Labour Organization (ILO). It was considered that the origin of the First World War was in
the disparities between the developed and undeveloped countries. As a result the treaty of
Versailles established two bodies to cure this ill viz., the League of Nations and the ILO.
India was recognized as a founder member of the latter. This is a tripartite body on which
each member state nominates its representatives. For the foundational conference of ILO held
in 1919 the Government of India nominated N. M. Joshi as the labour member in consultation
with the Social Service League, which was then making the greatest contribution for the
cause of workers. The ILO has a very exercising machinery to see that various Governments
take some actions on its conventions and recommendations. All labour legislations in India
owe a debt to these conventions and recommendations of ILO. The formation of India's first
Central Labour Organisation was also wholly with a view to satisfy the credentials committee
of ILO. It required that the labour member nominated by Government be in consultation with
the most representative organisation of country's labour. The AITUC came into existence in
1920 with the principal reason to decide the labour representative for ILO's first annual
conference. Thus the real fillip to the Trade union movement in India both in matters of
legislation and formation of Central Labour Organisation came from an international body,
viz., ILO and the Government's commitment to that body. Dependence on international
political institution has thus been a birth malady of Indian Trade Union Movement and
unfortunately it is not yet free from these defects.

The AITUC claimed 64 affiliated unions with a membership of 1, 40,854 in 1920 Lala
Lajpat Rai, the president of the Indian National Congress became the first president of

Trade Unions Act: The Indian Trade Unions Act 1926, made it legal for any seven
workers to combine in a Trade Union. It also removed the pursuit of legitimate trade

union activity from the purview of civil and criminal proceedings. This is still the basic
law governing trade unions in the country.

Ideological Dissension: Ideological dissension in the labour movement began within

few years of the AITUC coming into being. There were three distinct ideological groups in
the trade union organisation: communists led by Shri M. N. Roy and Shri Shripad Amrut
Dange, nationalists led by Shri Gandhiji and Pandit Nehru, and moderates led by Shri N.
M. Joshi and Shri V. V. Giri. There were serious differences between these three groups on
such major issues as affiliation to international bodies, the attitude to be adopted towards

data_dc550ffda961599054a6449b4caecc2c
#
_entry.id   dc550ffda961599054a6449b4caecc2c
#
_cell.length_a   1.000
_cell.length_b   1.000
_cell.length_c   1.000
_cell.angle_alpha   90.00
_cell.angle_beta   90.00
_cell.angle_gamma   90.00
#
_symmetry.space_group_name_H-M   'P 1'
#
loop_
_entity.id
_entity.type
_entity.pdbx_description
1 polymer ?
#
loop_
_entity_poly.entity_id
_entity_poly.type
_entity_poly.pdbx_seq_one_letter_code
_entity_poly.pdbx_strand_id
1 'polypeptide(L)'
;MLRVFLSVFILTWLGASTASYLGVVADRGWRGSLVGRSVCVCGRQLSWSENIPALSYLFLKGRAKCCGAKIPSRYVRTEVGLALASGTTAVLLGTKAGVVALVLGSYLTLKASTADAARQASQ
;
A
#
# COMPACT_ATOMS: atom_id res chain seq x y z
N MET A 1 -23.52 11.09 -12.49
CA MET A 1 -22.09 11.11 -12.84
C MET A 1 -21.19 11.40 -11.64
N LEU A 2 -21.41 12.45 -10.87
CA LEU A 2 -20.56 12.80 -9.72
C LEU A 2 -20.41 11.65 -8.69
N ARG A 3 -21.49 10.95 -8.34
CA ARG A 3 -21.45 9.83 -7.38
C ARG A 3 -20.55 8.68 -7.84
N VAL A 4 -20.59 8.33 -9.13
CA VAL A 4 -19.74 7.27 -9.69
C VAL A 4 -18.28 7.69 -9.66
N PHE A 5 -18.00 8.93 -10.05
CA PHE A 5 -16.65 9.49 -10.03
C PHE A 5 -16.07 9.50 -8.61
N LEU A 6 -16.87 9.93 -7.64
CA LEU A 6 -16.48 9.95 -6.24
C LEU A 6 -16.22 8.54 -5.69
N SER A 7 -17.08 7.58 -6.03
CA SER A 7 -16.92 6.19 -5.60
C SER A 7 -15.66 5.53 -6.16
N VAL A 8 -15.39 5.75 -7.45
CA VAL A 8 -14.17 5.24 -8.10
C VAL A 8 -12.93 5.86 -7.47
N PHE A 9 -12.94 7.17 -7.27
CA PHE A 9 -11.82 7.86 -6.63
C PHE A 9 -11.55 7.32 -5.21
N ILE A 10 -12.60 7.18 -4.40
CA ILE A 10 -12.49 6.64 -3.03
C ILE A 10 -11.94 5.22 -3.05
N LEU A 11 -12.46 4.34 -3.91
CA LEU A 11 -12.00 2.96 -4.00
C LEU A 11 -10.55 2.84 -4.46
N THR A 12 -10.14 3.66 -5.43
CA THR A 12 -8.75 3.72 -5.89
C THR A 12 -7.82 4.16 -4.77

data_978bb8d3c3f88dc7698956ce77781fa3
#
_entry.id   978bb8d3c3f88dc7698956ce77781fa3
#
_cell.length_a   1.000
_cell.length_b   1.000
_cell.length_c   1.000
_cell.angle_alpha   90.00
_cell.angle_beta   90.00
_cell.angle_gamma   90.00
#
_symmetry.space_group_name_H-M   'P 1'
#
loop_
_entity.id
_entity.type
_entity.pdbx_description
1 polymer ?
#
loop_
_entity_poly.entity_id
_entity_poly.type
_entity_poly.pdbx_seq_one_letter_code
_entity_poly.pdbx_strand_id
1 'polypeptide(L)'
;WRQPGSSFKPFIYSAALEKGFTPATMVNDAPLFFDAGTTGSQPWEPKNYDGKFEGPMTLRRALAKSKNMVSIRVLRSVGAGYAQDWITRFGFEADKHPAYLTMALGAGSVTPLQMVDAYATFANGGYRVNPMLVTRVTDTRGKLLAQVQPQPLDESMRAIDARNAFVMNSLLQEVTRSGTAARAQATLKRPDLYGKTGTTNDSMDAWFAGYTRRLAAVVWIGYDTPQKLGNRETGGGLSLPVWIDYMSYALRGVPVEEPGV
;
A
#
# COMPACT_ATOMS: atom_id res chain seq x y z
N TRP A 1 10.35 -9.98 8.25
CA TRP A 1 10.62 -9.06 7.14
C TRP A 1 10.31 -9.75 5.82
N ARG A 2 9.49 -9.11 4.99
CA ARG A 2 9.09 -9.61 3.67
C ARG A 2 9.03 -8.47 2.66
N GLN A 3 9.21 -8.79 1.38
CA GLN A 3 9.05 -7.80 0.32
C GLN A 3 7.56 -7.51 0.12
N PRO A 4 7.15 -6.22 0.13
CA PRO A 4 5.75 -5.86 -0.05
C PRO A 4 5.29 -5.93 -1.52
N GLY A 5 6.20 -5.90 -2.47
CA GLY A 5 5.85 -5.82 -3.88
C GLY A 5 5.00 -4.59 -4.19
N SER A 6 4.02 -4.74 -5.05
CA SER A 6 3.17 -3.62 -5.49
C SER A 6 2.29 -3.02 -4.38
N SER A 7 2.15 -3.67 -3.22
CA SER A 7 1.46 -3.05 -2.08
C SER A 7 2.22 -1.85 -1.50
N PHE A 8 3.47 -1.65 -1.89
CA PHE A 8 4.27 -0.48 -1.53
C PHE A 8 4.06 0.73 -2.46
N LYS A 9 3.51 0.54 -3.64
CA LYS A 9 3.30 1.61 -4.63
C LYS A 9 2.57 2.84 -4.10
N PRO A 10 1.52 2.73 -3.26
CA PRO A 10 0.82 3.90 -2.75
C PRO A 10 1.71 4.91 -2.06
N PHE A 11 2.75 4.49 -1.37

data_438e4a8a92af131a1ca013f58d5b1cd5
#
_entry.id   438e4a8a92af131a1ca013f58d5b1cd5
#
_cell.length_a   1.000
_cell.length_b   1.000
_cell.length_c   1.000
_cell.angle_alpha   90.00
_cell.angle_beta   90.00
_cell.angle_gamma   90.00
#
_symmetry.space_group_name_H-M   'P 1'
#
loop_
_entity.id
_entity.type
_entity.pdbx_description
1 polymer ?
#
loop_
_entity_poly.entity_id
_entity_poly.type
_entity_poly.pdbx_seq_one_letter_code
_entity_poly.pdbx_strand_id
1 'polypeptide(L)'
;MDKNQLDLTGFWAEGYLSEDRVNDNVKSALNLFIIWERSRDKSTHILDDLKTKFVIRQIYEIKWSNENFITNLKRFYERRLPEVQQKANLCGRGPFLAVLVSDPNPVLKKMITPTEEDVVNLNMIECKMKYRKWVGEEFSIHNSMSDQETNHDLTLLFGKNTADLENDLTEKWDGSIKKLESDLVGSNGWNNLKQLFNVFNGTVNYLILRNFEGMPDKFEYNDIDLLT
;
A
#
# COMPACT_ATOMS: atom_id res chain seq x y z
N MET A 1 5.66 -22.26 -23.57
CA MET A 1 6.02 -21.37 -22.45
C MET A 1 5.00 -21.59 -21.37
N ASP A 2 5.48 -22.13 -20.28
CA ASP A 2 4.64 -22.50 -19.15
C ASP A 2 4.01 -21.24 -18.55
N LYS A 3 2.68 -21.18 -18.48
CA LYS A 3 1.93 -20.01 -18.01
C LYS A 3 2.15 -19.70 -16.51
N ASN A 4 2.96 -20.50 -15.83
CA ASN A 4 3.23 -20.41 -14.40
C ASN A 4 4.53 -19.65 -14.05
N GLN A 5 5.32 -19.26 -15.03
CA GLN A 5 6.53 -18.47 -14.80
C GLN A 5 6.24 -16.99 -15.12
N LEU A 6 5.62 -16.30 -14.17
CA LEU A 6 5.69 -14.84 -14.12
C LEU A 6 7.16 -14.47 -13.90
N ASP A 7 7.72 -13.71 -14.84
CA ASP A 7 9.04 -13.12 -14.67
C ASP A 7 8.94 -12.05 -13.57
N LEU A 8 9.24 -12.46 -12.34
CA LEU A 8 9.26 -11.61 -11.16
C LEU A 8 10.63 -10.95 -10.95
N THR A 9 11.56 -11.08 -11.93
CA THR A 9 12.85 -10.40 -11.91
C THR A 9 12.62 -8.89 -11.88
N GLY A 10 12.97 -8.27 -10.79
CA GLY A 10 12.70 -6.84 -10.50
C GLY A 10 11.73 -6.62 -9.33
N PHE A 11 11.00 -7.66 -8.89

British rule and the nature of the relationship between trade unions and the broader political
movement. The communists wanted to affiliate the AITUC to such leftist international
organisations as the League against Imperialism and the Pan-Pacific Trade Union Secretariat.

Formation of National Trade Union Federation (NTUF): From the mid-twenties of

the present century onwards the communists launched a major offensive to capture the
AITUC. A part of their strategy was to start rival unions in opposition to those dominated by
the nationalists. By 1928 they had become powerful enough to sponsor their own candidate
for election to the office of the President of the AITUC in opposition to the nationalist
candidate Nehru. Nehru managed to win the election by a narrow margin. In the 1929 session
of the AITUC chaired by Nehru the communists mustered enough support to carry a
resolution affiliating the federation to international communist forum. This resolution sparked
the first split in the labour movement. The moderates, who were deeply opposed to the
affiliation of the AITUC with the League against Imperialism and the Pan - Pacific
Secretariat, walked out of the federation and eventually formed the National Trade Union
Federation (NTUF). Within two years of this event the movement suffered a further split. On
finding themselves a minority in the AITUC, the communists walked out of it in 1931 to form
the Red Trade Union Congress. The dissociation of the communists from the AITUC was,
however, short-lived. They returned to the AITUC the moment the British banned the Red
Trade Union Congress. The British were the most favourably disposed toward the moderate
NTUF. N.M. Joshi, the moderate leader, was appointed a member of the Royal Commission.

Formation of Indian Federation of Labour: In 1939, when the British unilaterally

involved India in World War II, there was another wave of schisms in the labour